The colors: Mike Spicer is the colorist on “The Eyes Have It.” There’s intentionally a faded look to what Matt sees and it’s a tip off to the story’s twist. It makes sense, but the art was just too washed out for me. The second tale is colored by Arif Prianto and the work done on the characters give them a really solid sense of depth, with several characters looking three dimensional. I’m not as pleased with the backgrounds, as they aren’t as smoothly blended as I prefer. The third tale is colored by Jordan Boyd and it’s just tough to see anything clearly. The smudged artwork has him finishing off and creating borders for the visuals. The two pages containing horrific moments are drowning in reds and oranges. So much so, it’s hard to see the art. The Punisher tale has Michael Garland creating the colors. He masterfully creates opulence and age with his colors for the France of long ago. The underworld looks great, the work on the borders is sick in a pale green, and the yellows and oranges during the action increase the drama. Cris Peter is the colorist of “Haunted Mansion.” I like that a light violet/pink is employed for the flashlights the kids use, giving it a very uncommon feel for the sinister surroundings. How this colors the characters that appear is great. I loved the yellows and blues on the final pages, which instantly called back to a classic X-Men age. Overall grades: “The Eyes Have It” C, “Whatever Happened to the Richards Family?” B, “The Thing From Another Time” C-, “Punisher of the Opera” A, and “Haunted Mansion” A.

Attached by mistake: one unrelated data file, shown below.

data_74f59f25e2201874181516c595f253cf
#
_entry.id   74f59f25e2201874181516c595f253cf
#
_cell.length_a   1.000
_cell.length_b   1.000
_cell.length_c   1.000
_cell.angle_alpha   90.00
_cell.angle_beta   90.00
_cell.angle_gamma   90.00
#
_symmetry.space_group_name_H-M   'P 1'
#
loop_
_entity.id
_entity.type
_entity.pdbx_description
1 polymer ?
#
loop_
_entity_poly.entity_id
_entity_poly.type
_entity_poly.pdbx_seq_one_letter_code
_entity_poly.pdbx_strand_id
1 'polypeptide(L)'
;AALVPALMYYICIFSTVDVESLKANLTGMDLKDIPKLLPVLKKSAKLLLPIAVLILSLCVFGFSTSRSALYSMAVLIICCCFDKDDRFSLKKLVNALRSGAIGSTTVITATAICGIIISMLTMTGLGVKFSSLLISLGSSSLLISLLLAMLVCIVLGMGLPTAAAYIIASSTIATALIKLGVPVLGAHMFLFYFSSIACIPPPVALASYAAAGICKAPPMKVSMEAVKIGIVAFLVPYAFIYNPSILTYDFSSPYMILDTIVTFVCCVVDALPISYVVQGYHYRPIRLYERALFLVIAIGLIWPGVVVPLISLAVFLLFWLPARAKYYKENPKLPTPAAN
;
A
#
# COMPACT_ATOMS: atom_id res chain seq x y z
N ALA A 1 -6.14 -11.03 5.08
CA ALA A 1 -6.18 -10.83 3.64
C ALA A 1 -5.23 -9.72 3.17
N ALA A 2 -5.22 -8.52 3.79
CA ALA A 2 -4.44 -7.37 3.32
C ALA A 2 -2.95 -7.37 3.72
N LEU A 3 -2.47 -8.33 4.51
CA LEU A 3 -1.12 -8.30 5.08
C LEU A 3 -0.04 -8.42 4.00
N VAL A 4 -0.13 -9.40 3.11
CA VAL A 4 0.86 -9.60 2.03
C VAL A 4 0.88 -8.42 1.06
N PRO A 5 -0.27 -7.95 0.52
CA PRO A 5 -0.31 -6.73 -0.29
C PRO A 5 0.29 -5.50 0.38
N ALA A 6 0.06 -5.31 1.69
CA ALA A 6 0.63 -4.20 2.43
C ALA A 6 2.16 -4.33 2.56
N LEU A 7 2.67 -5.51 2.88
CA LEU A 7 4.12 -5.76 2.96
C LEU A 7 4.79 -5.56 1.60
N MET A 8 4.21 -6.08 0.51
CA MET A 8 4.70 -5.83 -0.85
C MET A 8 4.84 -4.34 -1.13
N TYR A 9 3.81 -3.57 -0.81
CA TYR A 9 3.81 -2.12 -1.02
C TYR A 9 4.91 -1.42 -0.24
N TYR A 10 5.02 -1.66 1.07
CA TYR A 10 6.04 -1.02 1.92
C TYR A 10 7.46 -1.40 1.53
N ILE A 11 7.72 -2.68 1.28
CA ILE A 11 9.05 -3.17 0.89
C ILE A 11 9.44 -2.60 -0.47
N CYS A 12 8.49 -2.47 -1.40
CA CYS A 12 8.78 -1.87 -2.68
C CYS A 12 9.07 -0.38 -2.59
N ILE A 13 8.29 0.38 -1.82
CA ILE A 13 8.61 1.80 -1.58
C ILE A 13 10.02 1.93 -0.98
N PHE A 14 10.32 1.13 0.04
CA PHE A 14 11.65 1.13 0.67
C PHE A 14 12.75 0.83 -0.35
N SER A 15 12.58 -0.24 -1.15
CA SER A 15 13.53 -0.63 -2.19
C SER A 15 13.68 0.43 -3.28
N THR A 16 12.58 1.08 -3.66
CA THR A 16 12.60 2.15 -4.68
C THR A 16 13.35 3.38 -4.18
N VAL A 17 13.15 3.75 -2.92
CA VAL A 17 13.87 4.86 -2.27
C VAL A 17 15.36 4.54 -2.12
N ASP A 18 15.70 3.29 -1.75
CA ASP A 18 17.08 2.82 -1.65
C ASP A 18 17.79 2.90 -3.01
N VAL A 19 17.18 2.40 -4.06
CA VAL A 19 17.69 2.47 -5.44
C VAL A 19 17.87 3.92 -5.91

The letters: VC’s Travis Lanham is the book’s sole letterer. He creates Satana’s opening dialogue, the credits, dialogue and transmissions (the same font), distant voices, yells, scene settings, computer text, journal entries, signage, and a computer voice. I’m not thrilled that the dialogue and transmissions are differed by the shape and color of the text’s balloons; a different font would have been preferable. The distant voices in the Daredevil tale are very cool. I really like the journal entries by the Punisher which have the scrawl of someone obsessed. Overall grade: B

The final line: A decent collection of what are essentially What If? Halloween tales. Some are better written, illustrated, and colored than others, but that’s always the case with a collection of short stories. There’s sure to be something in this for every Marvel fan, with the final two being ones that could support their own limited series. An okay read, albeit an expensive one. Overall grade: B-

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Patrick Hayes was a contributor to the Comic Buyer's Guide for several years with "It's Bound to Happen!" and he's reviewed comics for TrekWeb and TrekCore. He's taught 8th graders English for 20 years and has taught high school English for five years and counting. He reads everything as often as he can, when not grading papers or looking up Star Trek, Star Wars, or Indiana Jones items online.